German Clubs Respond To UEFA Rejection With Collective Pride Protest Against Hungary

Wolfsburg - Germany - Pride

German clubs will display rainbow colours during their Euro 2020 match against Hungary. Berlin, Wolfsburg, Augsburg, Frankfurt and Cologne will all light up venues during Wednesday’s final group game in Munich in response to UEFA’s decision to deny the city council’s application to have its stadium illuminated in rainbow colors.

Munich Mayor Dieter Reiter’s application on behalf of the council was to protest a law passed by Hungary last week that prohibits sharing with minors any content portraying homosexuality or sex reassignment. The law was denounced as anti-LGBT discrimination by human rights groups.

Reiter described UEFA’s decision as “shameful” and said it was “very disappointing” that the German soccer federation failed to give the city’s proposal more support.

Reiter said he expects to raise rainbow flags over city hall and have a wind turbine near the stadium and the city’s Olympic Tower illuminated in rainbow colors, too.

We in Munich certainly won’t let ourselves be discouraged from sending a clear signal to Hungary and the world,” Reiter said.

Hungarian Foreign Minister Péter Szijjártó criticized the German position on Monday.

In Hungary we have passed a law to protect Hungarian children, and now in Western Europe they are griping about it

Szijjártó said in Luxembourg. “They want to express this by including politics in a sporting event, which has nothing to do with the passing of national laws.”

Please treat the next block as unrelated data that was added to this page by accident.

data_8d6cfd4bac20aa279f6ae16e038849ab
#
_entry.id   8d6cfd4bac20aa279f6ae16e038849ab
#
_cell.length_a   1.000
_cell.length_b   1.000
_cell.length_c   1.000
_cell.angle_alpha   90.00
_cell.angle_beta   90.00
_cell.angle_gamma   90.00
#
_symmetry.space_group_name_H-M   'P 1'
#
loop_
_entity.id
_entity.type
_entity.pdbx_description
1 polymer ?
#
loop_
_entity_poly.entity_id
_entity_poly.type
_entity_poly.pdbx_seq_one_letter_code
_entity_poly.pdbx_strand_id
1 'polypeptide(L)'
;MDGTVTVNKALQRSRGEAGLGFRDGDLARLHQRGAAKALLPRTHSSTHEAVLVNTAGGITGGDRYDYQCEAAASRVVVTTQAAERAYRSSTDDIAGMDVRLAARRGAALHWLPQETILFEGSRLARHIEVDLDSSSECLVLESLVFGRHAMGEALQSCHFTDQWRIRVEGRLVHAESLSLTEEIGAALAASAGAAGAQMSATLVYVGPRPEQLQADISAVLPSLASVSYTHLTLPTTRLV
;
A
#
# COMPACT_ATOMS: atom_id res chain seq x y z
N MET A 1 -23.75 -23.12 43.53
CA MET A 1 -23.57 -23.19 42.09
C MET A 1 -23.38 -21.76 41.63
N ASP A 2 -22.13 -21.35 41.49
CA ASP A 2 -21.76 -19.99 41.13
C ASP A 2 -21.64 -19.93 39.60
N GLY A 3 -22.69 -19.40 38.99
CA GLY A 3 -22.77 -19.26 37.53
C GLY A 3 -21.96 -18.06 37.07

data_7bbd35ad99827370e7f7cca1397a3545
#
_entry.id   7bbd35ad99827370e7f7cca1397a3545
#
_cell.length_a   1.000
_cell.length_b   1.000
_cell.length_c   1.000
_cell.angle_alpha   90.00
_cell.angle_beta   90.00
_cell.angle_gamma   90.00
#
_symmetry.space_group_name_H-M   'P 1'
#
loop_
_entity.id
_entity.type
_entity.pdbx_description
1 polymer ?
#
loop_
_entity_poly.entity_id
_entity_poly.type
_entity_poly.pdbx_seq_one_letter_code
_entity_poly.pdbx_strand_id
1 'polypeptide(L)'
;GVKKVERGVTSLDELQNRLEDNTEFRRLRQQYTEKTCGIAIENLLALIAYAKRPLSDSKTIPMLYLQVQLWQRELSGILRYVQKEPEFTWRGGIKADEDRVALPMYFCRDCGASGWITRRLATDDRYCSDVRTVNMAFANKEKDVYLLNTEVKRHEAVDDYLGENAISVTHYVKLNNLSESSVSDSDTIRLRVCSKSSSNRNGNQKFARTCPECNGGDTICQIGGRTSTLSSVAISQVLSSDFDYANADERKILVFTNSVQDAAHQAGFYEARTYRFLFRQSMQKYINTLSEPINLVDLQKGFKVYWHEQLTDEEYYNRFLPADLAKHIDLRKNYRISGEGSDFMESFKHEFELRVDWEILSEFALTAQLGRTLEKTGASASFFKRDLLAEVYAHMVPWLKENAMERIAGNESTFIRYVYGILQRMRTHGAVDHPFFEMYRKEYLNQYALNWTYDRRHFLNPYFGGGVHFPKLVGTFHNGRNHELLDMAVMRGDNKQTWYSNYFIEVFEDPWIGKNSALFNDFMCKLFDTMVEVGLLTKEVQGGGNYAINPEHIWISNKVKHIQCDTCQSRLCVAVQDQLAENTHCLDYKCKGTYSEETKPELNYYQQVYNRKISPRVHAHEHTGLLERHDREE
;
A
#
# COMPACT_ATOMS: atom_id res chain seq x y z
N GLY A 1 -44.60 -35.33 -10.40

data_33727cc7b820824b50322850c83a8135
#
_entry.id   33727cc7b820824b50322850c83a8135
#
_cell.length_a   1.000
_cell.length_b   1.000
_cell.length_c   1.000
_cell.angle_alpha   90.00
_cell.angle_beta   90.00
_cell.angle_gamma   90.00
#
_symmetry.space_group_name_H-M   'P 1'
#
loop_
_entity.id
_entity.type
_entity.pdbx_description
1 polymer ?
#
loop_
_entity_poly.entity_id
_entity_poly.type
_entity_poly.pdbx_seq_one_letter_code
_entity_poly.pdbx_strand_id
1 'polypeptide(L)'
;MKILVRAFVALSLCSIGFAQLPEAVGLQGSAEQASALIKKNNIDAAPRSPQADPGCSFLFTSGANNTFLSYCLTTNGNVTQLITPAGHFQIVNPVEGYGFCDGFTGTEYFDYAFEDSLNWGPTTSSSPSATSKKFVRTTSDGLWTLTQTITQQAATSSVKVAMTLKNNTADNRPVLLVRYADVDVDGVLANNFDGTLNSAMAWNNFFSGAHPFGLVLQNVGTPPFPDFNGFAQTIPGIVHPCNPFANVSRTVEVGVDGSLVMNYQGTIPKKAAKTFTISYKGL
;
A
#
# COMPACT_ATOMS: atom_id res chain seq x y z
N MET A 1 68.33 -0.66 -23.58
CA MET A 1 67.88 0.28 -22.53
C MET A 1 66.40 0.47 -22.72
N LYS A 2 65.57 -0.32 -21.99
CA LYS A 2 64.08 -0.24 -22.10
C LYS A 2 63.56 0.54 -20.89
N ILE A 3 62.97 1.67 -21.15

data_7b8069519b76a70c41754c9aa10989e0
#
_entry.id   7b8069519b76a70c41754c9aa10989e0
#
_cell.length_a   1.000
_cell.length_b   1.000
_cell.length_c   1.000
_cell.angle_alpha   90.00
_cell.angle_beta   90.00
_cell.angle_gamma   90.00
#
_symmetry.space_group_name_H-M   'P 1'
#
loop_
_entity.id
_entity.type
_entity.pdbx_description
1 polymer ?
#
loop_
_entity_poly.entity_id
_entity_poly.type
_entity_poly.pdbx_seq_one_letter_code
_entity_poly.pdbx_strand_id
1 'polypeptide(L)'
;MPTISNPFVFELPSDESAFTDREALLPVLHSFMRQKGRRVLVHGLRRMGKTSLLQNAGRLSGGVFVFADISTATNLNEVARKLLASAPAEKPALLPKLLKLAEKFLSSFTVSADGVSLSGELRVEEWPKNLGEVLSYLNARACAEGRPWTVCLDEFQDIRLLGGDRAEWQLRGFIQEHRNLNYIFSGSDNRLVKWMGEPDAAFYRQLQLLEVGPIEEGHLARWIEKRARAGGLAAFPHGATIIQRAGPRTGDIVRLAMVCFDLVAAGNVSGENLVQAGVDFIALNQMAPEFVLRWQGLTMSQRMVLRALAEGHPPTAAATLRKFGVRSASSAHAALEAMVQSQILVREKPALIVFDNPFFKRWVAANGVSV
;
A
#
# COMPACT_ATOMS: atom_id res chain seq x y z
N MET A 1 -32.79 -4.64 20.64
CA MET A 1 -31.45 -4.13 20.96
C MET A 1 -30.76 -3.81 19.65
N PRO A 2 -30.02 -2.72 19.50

Hungary’s National Assembly approved the bill against sharing LGBT content with minors in a 157-1 vote last week, when one independent lawmaker voted against it and all other opposition parties boycotted the voting session in protest.

This legislation represents a new mark in the invisibility and disenfranchisement of lesbians, gays, bisexual, transgender and intersex people (LGBTI) and adds to the systematic restriction of the rule of law and fundamental freedoms that have been practiced for years in Hungary,” the Munich council said in its application, which had cross-party support.

Plans for other stadiums, where the tournament is not being played, to be illuminated with rainbow colors quickly gathered support on Tuesday.

If Munich is not allowed on Wednesday, then the other stadiums in the country will have to show their colors. Come now, league colleagues!” Eintracht Frankfurt board spokesman Axel Hellmann said on Twitter.

The Berliner Zeitung newspaper reported that the capital city’s senate was also considering illuminating the Brandenburg Gate with the rainbow colors.

On Sunday, UEFA gave the go-ahead for Germany goalkeeper Manuel Neuer to continue wearing a captain’s armband with the rainbow colors at the tournament.

What does the rainbow stand for?” German government spokesman Steffen Seibert asked on Monday. “It stands for how we want to live: With respect for each other, without the discrimination that has long excluded minorities. And surely the vast majority of people can relate to that.”